Join us for the Annual Art in Motion Showcase! Click here for list of events.
The College of Arts and Humanities takes pride in supporting the full range of students’ and faculty’s creative and academic endeavors, all made possible through generous gifts made to the Dean’s Council Annual Fund.
The COVID-19 pandemic has been hard on many students, both mentally and financially. Most classes have moved to an online environment, and the daily campus population is a small fraction of what it was before the pandemic. Many students who rely upon on-campus jobs have found those positions are no longer available. Also, because students take classes from home, they need to have a computer and reliable internet connection as they can no longer access the library computer labs.
The students’ increased needs have prompted the Dean’s Council Annual Fund to broaden the scope of the discretionary fund to include immediate needs for students. To launch the effort, any donations made for Arts in Motion will be used for students’ immediate needs. The funds raised will be used to address students’ food or housing insecurity, health, mental health, technology needs, or any unexpected hardship that prevents them from completing their semester.
Arts in Motion is at 2 p.m. Saturday, April 10 and celebrates the College of Arts and Humanities’ top students with performances and recognition. During the event, the Students of Distinction from each Department are honored, and the Dean’s Medalists are named. The Dean’s Medalists are then eligible to win the President’s Medal at Commencement. We invite you to RSVP and support our excellent students.
From April 5-10, we invite you also to join us for the inaugural Arts in Motion Showcase — a series of eight events culminating in the Arts in Motion ceremony. Most of the virtual events are free, and all are open to the public.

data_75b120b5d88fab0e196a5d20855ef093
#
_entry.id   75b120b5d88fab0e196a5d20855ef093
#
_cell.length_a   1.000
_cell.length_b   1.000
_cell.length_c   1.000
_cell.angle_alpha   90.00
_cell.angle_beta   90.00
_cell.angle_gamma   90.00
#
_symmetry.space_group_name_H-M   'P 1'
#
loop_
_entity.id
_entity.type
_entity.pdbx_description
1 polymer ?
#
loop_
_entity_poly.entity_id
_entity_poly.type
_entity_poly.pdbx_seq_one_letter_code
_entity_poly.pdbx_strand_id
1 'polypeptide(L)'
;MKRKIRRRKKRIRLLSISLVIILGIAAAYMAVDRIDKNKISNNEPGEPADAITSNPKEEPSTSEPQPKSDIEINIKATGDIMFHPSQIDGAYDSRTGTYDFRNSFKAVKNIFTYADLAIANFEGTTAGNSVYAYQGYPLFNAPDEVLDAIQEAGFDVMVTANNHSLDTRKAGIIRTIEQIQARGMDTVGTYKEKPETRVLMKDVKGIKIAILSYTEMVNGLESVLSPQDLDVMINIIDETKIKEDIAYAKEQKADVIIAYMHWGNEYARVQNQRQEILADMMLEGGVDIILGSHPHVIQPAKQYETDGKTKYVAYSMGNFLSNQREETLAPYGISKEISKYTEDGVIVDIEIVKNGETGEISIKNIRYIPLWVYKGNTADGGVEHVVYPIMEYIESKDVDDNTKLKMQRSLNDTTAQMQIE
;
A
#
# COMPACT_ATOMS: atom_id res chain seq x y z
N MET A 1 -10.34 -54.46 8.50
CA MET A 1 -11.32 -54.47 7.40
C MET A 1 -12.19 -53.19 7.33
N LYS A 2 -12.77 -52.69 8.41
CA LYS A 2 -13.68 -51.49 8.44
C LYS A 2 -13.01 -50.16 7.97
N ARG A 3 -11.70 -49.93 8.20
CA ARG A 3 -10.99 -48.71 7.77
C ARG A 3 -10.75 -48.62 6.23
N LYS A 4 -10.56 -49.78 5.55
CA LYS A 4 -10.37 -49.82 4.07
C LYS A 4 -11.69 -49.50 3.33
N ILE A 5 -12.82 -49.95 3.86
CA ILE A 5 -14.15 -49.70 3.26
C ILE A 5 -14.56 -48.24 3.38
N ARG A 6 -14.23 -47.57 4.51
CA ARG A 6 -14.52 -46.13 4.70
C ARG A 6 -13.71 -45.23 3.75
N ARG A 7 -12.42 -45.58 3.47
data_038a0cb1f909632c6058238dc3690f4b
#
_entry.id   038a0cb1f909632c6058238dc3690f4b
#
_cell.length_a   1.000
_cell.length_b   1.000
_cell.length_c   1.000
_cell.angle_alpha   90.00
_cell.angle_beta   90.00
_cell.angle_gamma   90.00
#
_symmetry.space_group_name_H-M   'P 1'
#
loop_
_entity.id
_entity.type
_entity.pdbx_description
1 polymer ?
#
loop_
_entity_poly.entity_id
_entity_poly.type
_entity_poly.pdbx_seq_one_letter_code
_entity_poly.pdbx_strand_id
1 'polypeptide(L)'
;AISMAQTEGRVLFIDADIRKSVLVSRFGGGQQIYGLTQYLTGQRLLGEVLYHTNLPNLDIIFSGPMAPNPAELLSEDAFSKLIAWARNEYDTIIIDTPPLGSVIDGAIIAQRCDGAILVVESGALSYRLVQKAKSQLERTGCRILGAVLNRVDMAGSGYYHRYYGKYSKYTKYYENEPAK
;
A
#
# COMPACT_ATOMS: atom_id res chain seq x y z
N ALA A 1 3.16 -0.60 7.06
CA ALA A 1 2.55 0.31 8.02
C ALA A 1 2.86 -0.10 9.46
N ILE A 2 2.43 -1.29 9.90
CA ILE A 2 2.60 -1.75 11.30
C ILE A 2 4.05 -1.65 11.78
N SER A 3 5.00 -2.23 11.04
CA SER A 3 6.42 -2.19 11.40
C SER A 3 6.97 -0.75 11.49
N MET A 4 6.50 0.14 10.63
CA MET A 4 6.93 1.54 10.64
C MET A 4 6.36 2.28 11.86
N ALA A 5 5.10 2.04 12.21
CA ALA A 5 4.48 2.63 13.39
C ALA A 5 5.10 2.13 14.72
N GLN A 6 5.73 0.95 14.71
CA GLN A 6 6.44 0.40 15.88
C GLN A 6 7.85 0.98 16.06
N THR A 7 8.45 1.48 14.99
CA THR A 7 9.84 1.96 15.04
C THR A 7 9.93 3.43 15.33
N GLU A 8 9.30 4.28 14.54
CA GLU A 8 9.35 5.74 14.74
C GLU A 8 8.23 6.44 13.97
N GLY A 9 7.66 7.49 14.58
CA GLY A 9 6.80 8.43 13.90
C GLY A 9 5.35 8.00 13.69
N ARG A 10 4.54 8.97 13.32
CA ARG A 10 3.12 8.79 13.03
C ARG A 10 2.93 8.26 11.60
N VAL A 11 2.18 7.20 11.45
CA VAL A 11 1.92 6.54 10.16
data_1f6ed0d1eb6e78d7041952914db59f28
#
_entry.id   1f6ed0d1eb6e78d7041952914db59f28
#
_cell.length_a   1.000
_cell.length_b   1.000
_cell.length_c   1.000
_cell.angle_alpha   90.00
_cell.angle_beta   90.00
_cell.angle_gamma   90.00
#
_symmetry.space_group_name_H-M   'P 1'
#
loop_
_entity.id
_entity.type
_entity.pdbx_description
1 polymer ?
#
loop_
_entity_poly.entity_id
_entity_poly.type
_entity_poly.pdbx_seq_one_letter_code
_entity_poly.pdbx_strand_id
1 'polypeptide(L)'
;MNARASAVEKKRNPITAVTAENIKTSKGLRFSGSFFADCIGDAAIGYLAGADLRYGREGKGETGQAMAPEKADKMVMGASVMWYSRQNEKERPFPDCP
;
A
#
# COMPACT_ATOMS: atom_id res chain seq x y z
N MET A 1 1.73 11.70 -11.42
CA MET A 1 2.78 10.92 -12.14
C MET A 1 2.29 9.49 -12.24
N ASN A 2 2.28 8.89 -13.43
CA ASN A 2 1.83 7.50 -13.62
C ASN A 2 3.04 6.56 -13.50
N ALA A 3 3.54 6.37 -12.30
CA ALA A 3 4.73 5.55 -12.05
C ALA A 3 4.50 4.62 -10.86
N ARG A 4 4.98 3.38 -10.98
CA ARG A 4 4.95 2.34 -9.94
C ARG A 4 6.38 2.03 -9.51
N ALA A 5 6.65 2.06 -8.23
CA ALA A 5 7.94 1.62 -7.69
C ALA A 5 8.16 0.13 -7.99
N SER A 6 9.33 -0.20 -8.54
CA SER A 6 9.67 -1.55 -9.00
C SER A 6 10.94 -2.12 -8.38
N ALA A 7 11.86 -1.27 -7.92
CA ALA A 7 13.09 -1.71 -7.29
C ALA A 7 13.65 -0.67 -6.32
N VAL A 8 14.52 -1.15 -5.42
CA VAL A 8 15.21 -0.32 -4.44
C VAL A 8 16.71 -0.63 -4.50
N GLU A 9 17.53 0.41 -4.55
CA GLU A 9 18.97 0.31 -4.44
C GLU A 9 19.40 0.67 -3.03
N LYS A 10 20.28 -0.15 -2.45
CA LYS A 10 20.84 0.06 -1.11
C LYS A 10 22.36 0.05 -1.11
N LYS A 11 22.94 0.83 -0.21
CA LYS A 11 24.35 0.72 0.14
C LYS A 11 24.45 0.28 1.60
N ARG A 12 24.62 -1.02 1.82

Here are some examples of how past Dean’s Council discretionary funds have helped students in their academic pursuits:
The monumental journey of Anabella Monzon
Anabella Monzon has already had a storied career as an artist. A highly regarded muralist, her creations have graced public spaces in Kansas City, Missouri; Seattle, Washington; and San Diego, California for decades. But that life came to an end when her husband died.
Battling a rare childhood brain cancer at a young age, DiMino went through several years of chemotherapy and radiation treatments and was told that he would lose various cognitive, motor, and physical abilities. The long-lasting effects would prevent him from many activities. However, at age seven, when he had beaten cancer, he learned to adapt.
Fresno State English major Rodolfo Avelar never imagined himself sitting on a balcony overlooking downtown Minneapolis for his work, reading poetry manuscripts and thinking about graphic design.
What makes Camp News unique are the mock situations which present students with a realistic look at breaking news reporting. These mock-ups include real-life emergency crews and law enforcement, along with some dramatic acting.
The 16-day trip allowed Fresno State students to be part of a university-wide international service-learning project to help cocoa farmers make business decisions to increase income generation in their community.